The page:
Reference Data Implications of SCCL

Posted by Tony Brownlee on Jun 6, 2016 7:30:00 AM

Since 2008 many of the executives or Chief Data Officers that lead enterprise data programs throughout the financial services industry have been constantly adapting those programs to an unending list of new regulations. The latest that many are now studying is Single-Counterparty Credit Limits (SCCL) for Large BankingOrganizations. On the Reference Data Implications of Single Counterparty Credit Limitssurface, it seems pretty simple and logical; let's ensure that the exposure to any single counterparty is not too great. As with all regulations though, the devil is in the details. Rather than summarize the regulation for you, I'll highlight a few key sections that emphasize the need for reliable reference data, or a master data strategy. In particular, let's take a look at the key terms related to a legal entity (one of my favorite topics).

Here's what you need to know...

There are specific definitions related to legal entities and their hierarchies that are important:

  • Major counterparty: Major covered company and all of its subsidiaries, OR any foreign banking organization (and all of its subsidiaries, collectively) that meets certain conditions, OR any nonbank financial company supervised by the Board
  • Major covered company: Any U.S. bank holding company identified as a global systemically important bank holding company pursuant to 12 CFR 217.402, and all of its subsidiaries
  • Sovereign entity:  A central national government (including the U.S. government) or an agency, department, ministry, or central bank, but not including any political governmental subdivision such as a state, province, or municipality
  • Financial entity means:

    • A depository institution;

    • A bank holding company;
    • A savings and loan holding company (as defined in 12 U.S.C. 1467a);
    • A securities broker or dealer registered with the U.S. Securities and Exchange Commission under the Securities Exchange Act of 1934 (15 U.S.C. 78o et seq.);
    • An insurance company that is subject to the supervision by a State insurance regulator;
    • A foreign banking organization;
    • A non-U.S.-based securities firm or a non-U.S.-based insurance company that is subject to consolidated supervision and regulation comparable to that imposed on U.S. depository institutions, securities broker-dealers, or insurance companies;
    • A central counterparty; and
    • A legal entity whose main business includes the management of financial assets, lending, factoring, leasing, provision of credit enhancements, securitization, investments, financial custody, proprietary trading, and other financial services.

These definitions, and further hierarchical implications come through later on when calculating exposure:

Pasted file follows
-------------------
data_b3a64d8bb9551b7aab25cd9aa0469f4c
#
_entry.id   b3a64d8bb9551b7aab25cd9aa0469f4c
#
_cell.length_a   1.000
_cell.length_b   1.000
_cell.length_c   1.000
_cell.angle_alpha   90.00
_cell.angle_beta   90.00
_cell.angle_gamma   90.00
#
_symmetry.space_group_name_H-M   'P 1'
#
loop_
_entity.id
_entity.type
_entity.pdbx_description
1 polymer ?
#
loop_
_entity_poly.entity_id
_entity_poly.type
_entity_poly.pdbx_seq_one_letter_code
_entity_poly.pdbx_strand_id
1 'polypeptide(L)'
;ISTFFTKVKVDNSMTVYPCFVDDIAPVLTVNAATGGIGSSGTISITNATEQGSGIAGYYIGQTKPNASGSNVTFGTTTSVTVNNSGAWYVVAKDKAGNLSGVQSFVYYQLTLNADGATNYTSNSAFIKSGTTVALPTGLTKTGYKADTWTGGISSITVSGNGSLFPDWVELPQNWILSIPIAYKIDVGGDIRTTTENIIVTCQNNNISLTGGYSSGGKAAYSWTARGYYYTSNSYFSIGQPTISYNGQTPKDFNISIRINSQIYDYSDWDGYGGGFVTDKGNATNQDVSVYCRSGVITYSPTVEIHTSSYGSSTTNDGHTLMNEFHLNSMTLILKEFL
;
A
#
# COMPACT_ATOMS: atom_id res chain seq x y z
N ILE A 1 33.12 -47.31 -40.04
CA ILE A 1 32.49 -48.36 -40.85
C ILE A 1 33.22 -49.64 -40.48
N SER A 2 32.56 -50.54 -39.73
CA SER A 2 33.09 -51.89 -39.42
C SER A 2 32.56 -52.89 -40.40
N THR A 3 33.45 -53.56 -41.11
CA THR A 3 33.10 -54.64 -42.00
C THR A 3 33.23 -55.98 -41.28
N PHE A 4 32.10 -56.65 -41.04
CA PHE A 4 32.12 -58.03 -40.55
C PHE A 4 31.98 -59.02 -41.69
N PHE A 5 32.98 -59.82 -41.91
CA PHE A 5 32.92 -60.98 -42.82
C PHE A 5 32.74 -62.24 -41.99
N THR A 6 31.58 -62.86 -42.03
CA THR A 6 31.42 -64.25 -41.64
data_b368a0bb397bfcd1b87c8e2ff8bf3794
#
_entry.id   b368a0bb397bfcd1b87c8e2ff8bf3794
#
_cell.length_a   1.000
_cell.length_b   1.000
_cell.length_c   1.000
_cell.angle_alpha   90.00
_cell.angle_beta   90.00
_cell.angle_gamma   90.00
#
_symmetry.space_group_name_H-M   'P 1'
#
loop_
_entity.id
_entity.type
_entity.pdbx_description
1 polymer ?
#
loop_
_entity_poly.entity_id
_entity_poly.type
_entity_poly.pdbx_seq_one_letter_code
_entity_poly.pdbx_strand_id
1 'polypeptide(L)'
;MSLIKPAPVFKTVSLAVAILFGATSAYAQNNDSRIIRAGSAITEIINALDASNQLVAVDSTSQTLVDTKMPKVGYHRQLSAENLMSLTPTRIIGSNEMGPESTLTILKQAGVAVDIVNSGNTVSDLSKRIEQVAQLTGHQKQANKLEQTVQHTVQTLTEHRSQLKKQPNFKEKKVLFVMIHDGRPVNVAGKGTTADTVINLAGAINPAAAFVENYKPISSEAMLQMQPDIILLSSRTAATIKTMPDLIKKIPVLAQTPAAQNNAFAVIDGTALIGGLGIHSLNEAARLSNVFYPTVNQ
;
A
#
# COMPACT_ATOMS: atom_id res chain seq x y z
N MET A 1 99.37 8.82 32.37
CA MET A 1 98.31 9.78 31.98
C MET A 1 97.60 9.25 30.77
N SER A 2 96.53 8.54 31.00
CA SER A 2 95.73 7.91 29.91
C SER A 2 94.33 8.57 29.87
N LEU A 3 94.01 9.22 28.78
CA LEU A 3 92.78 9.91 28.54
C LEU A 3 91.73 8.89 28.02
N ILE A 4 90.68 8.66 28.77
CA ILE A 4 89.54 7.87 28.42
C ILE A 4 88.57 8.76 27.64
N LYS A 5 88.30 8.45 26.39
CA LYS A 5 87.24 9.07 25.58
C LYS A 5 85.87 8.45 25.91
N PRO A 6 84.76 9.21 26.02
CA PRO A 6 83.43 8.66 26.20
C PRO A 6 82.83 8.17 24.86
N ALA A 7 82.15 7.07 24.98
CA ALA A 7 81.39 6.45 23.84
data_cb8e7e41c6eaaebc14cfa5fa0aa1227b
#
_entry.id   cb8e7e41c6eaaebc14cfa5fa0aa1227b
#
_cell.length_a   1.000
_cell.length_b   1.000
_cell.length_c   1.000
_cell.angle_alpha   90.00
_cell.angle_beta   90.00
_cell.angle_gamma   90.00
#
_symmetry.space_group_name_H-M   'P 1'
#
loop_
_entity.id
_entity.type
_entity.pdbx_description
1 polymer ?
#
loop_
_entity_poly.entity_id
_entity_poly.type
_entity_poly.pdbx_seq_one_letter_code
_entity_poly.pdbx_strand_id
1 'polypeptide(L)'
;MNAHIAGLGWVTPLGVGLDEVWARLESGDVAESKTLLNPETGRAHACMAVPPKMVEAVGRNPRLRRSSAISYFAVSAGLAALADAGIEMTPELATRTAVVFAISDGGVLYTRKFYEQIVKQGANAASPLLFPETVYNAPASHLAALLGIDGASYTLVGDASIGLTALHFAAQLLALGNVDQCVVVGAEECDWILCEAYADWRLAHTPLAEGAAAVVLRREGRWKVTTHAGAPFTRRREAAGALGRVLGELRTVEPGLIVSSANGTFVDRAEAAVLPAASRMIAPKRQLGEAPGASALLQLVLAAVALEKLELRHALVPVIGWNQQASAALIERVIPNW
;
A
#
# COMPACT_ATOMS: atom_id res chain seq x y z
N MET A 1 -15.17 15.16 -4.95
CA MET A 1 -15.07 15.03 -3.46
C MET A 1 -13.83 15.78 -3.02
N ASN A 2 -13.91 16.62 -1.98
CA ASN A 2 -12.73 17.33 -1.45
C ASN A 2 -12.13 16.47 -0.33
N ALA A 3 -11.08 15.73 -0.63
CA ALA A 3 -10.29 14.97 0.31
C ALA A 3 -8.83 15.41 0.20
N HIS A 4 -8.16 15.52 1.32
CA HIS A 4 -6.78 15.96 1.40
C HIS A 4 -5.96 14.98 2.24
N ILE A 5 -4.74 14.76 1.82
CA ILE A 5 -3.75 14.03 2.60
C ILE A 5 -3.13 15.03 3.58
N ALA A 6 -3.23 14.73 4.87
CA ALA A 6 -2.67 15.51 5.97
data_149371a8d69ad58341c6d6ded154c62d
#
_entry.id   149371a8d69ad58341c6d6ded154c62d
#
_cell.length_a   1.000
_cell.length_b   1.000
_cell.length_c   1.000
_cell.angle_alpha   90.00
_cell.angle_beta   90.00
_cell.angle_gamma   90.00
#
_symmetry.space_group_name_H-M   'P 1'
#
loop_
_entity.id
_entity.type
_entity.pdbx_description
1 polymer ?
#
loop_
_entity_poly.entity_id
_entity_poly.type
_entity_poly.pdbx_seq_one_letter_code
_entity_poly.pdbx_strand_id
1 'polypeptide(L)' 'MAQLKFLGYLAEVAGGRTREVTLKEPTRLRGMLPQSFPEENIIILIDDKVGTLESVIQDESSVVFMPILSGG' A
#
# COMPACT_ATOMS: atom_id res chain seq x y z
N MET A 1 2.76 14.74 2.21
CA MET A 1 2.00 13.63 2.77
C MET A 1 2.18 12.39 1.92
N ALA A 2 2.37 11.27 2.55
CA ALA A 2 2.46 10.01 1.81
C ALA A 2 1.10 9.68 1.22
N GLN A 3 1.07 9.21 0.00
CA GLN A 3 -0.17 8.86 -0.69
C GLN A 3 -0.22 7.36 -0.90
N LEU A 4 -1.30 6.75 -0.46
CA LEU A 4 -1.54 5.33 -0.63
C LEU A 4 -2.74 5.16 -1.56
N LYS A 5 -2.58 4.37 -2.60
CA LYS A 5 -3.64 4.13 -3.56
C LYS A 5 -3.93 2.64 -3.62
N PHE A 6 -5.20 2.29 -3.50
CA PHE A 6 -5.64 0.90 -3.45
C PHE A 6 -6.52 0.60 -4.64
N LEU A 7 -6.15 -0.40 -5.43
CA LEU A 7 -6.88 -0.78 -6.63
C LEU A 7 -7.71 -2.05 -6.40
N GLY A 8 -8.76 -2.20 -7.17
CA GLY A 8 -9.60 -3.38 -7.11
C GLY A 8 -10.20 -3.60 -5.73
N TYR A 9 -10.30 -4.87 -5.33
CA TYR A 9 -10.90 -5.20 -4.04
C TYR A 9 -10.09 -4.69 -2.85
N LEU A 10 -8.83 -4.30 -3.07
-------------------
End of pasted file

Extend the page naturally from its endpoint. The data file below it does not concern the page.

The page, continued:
"In determining whether a U.S. intermediate holding company complies with these limits, exposures of the U.S. intermediate holding company itself and its subsidiaries would need to be taken into account.

  • Exposures of a foreign banking organization’s combined U.S. operations would include exposures of any branch or agency of the foreign banking organization;
  • Exposures of the U.S. subsidiaries of the foreign banking organization, including any U.S. intermediate holding company; and any subsidiaries of such subsidiaries (other than any companies held under section 2(h)(2) of the Bank Holding Company Act of 1956).
  • Subsidiary” would be defined in the same manner as under the proposed requirements for domestic covered companies: any company that a parent company directly or indirectly controls for purposes of the Bank Holding Company Act of 1956.
  • For purposes of the proposed rule applicable to covered entities, the definitions of subsidiary, counterparty, and related terms and the economic interdependence, control relationship, and attribution requirements would be the same as under the portions of the proposed rule applicable to covered companies."

Additionally, we see our entities, securities, accounts, and other reference data come through in the definition of credit exposure:

"Credit exposure to a company is defined in section 165(e) of the Dodd-Frank Act to mean

  • all extensions of credit to the company, including loans, deposits, and lines of credit;
  • all repurchase agreements;
  • reverse repurchase agreements, and securities borrowing and lending transactions with the company (to the extent that such transactions create credit exposure for the covered company);
  • all guarantees, acceptances, and letters of credit (including endorsement or standby letters of credit) issued on behalf of the company;
  • all purchases of, or investments in, securities issued by the company;
  • counterparty credit exposure to the company in connection with derivative transactions between the covered company and the company;
  • and any other similar transaction that the Board, by regulation, determines to be a credit exposure for purposes of section 165."

Throughout SCCL we see the importance of legal entity data, hierarchy data, security master, account data - the usual suspects we've been talking about for years and years. This reaffirms that reference data - specifically legal entity data - is a safe investment in 2016 and 2017. Regulations like SCCL are going to expect that reference data is governed, available for reporting, and accurate. Is yours? 

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Topics: Legal Entity Data, Single counterparty credit limits, SCCL, Reference Data